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April 1848


    “All wounds fester, in these conditions,” Blanky had warned, but Francis knew it too well. Everything would go down from there, and their only hope was to be too stubborn to die before help came their way.

    Many of his men had wounds. All of them were sick. Morfin had wounds under his skull, James on his chest, LeVesconte on his feet. Francis wounds were… somewhere else. In the making, perhaps. 


 He was the captain, it was his job to keep track of all his men at every hour. He had asked for a detailed report from Goodsir, who had done so with a pained look on his face.

    Morfin had been the first one to crack.

    Francis had never been so scared. Not for himself--he already had a gun pointed at him, of course. Ha wasn’t sure if he still wanted to live ( why do you want to die? ) . But this was one of his men, one of his boys, holding a gun and pointing it at the others, pointing it at Harry, at James (before Francis put himself in the line of fire because he’d be damned before his second would be shot--again). His heart seemed to stop when the first shot fired, only to break when the second landed in Morfin’s skull.

    He saw Goodsir fall on his knees, lost and sobbing, but he didn’t move. As a captain, he should have protected him, comforted him--and Morfin too, before things escalated. He should have checked on the food, he should have been sober, he should have done anything so that there was no brain splatter up on the snow like a sinister caricature of a child’s painting.

    A hand on his shoulder guided him back into his tent. James, he knew by the pressure of the palm on him. Jopson’ hands were lighter, Blanky would have grabbed his arm, Little wouldn’t have touched him at all. Only James would allow himself to keep contact in such a way.  When Francis turned around, there was no pity in James’s eyes, only recognition - and of course of all people James would be the one to know how he felt.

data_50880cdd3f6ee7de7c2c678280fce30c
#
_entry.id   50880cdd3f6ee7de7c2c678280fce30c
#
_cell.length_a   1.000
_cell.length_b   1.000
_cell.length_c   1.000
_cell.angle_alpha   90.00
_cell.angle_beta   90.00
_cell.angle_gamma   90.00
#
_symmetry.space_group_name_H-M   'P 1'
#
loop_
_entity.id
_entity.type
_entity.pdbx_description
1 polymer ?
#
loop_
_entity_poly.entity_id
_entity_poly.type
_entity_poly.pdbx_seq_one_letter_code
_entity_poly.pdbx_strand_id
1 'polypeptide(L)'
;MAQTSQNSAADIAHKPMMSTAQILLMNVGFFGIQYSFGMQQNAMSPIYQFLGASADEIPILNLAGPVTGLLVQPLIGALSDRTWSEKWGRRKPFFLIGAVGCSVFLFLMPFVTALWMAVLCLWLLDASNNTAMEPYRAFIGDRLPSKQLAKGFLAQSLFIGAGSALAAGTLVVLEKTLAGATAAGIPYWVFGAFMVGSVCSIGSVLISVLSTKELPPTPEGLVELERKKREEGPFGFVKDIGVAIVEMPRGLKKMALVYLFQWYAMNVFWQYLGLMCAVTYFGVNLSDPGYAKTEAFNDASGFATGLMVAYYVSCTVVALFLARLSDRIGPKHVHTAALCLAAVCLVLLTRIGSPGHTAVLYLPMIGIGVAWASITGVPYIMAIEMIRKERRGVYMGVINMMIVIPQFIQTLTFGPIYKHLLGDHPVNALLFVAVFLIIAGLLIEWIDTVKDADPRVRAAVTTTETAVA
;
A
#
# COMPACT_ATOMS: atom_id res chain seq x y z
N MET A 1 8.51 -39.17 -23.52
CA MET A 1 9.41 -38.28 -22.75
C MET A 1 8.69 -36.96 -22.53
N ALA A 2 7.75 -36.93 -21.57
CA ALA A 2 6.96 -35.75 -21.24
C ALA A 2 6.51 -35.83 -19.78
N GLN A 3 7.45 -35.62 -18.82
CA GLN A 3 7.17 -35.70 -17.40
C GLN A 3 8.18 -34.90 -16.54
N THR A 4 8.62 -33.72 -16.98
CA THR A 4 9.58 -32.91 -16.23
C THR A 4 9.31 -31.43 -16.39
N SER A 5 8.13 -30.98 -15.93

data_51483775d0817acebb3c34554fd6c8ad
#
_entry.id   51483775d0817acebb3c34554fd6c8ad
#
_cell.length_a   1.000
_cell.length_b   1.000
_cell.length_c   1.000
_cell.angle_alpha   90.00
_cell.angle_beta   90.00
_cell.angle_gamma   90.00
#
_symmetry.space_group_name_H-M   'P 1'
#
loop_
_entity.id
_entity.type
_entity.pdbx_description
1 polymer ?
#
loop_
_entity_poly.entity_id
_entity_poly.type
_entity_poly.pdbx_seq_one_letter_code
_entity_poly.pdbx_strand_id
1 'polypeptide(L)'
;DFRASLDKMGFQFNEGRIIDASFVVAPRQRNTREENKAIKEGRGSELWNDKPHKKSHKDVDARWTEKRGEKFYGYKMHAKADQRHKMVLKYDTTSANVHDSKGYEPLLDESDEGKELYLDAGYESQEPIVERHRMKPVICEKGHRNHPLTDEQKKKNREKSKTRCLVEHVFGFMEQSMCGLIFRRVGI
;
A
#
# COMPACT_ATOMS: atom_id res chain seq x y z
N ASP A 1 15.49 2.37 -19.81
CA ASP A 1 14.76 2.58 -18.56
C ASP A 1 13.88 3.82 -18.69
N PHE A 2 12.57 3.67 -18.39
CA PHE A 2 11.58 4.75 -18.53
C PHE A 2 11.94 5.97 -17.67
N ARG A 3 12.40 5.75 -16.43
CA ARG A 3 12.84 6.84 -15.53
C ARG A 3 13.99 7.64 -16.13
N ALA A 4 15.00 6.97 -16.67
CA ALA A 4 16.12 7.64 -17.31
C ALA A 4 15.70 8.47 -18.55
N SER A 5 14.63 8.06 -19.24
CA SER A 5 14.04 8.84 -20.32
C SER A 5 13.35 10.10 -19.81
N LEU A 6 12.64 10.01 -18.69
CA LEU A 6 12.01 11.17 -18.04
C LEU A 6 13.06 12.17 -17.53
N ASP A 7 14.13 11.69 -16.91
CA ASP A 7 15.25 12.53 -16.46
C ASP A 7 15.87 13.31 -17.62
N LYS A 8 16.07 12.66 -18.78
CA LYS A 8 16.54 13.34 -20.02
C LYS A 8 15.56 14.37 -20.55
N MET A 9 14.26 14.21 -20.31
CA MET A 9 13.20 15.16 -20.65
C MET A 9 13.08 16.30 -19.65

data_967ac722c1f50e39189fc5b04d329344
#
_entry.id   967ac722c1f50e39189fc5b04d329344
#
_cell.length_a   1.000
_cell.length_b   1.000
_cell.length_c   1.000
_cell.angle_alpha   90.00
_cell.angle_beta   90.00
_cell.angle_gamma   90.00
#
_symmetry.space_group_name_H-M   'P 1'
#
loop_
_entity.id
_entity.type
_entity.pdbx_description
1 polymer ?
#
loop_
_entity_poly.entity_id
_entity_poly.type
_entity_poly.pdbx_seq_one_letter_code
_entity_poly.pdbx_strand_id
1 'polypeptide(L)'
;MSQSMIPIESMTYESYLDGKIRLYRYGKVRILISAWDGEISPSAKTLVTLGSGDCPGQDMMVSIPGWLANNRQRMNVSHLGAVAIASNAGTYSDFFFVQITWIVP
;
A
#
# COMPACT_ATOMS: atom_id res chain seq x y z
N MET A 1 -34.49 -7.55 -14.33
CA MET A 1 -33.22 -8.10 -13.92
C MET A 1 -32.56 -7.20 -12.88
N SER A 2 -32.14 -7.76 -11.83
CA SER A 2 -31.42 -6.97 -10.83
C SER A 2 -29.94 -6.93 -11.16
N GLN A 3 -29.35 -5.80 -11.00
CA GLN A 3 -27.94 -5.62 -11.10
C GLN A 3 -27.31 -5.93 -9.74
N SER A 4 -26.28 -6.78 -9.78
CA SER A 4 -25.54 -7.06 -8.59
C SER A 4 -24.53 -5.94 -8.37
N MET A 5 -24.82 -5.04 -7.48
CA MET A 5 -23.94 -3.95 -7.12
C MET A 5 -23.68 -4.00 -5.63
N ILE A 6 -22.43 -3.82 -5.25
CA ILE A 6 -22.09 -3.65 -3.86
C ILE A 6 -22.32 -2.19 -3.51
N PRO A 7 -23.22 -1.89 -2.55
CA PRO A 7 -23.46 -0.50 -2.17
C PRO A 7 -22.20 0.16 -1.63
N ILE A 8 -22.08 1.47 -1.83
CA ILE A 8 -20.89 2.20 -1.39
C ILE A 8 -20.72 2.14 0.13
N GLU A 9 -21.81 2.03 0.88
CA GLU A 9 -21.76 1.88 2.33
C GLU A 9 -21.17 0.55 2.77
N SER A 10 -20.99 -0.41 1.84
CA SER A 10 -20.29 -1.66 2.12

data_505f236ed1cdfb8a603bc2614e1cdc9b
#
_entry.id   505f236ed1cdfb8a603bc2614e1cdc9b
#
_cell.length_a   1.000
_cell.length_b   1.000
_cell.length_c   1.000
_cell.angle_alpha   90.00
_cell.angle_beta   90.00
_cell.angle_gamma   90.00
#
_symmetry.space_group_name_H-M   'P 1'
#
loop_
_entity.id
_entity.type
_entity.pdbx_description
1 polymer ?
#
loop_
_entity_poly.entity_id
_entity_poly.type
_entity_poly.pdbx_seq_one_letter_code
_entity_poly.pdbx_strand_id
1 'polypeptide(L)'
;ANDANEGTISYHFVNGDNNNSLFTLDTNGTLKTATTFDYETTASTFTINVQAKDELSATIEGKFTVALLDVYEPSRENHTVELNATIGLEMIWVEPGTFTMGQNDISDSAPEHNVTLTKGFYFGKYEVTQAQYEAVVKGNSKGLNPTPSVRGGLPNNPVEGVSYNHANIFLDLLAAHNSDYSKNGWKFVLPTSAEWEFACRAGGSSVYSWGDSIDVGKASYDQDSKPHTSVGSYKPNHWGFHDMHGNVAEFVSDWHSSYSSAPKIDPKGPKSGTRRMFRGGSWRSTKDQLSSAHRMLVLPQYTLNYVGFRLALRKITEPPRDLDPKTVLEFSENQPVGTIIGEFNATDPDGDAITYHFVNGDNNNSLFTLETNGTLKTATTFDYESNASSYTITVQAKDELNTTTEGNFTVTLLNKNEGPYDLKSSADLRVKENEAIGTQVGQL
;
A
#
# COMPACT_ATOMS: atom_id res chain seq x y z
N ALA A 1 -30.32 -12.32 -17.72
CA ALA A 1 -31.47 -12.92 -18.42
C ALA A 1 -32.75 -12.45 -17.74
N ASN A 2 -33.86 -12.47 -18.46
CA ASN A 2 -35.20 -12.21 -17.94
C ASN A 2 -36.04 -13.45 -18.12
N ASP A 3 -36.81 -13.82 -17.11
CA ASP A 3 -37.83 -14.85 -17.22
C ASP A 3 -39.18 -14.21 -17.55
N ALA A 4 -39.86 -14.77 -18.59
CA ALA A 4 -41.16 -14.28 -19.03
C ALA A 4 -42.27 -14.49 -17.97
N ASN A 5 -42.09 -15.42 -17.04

He remembered still when James had been the sole captain - the line son his face, the darkness in his eyes. The trembling hands, after carnival my fault, my fault, my fault. James , who had had a gun pointed at him only minutes before.

    Was James hurt? no, he couldn’t be - it was irrational fear now buried deep-bon in his chest. Yet, yet.

 His hand grabbed James’s and turned it over. He let his palm run over his second’s forearms, his arms before cradling his face in the palms of his hands. James’s eyes had a sad intensity to them, something Francis would have never imagined a few years before. James put his hands on the back of Francis’s and gave him a closed-mouthed smile, one of the true ones that made the corner of his eyes soften and his mouth twist upwards. There were sores on his face already, and wounds at the line of his hair.

Scurvy .

    Francis wanted to ask him since when did he become sick, why he hadn’t told anyone. If he was ok, if he needed more rest. He wanted to leave the camp right there and now, to walk and walk wand walk without rest because then, maybe, maybe  they’ll arrive in time for James to live, for all of them to live. 


    It was strange how much passed between them with a simple look. James always had large, dark eyes that showed every little shift of his emotions. It was ridiculous, but so, so beautiful. Like the makeshift of the Boreal Sky, dancing in the green rays of light. Always changing. Moving like the tides, impetuous like the sea. The open sea .

    “I’m alright, Francis,” James said. He tentatively raised his hand to push back a strand of hair away from Francis’s brow. “We’re alright. The men will be too, you’ll see.” They both knew it was a lie, and yet Francis’s heart seemed to settle a little. He nodded wordlessly and went to settle on their shared cot. 


    It was improper for them to share a cot, he knew. But propriety was running away from them with each man down. It was a dangerous thought. That they were so, so far from the civilisation - what would it matter? Who would know? But id no one knew about this, what else could be kept secret?


    They would become monsters before the end of this, he knew. He had dreamt it. 


    Francis curled up on his side and felt James press himself against his back, giving him warmth and comfort. An arm far too thin came over his waist and James’s fingers drew small, smoothing circles on Francis’s chest, his palm flat against the skin.

    “I will leave no man behind,” whispered Francis with a shaky breath. James’s forehead was tucked against the back of Francis’s neck. 

    “I know.”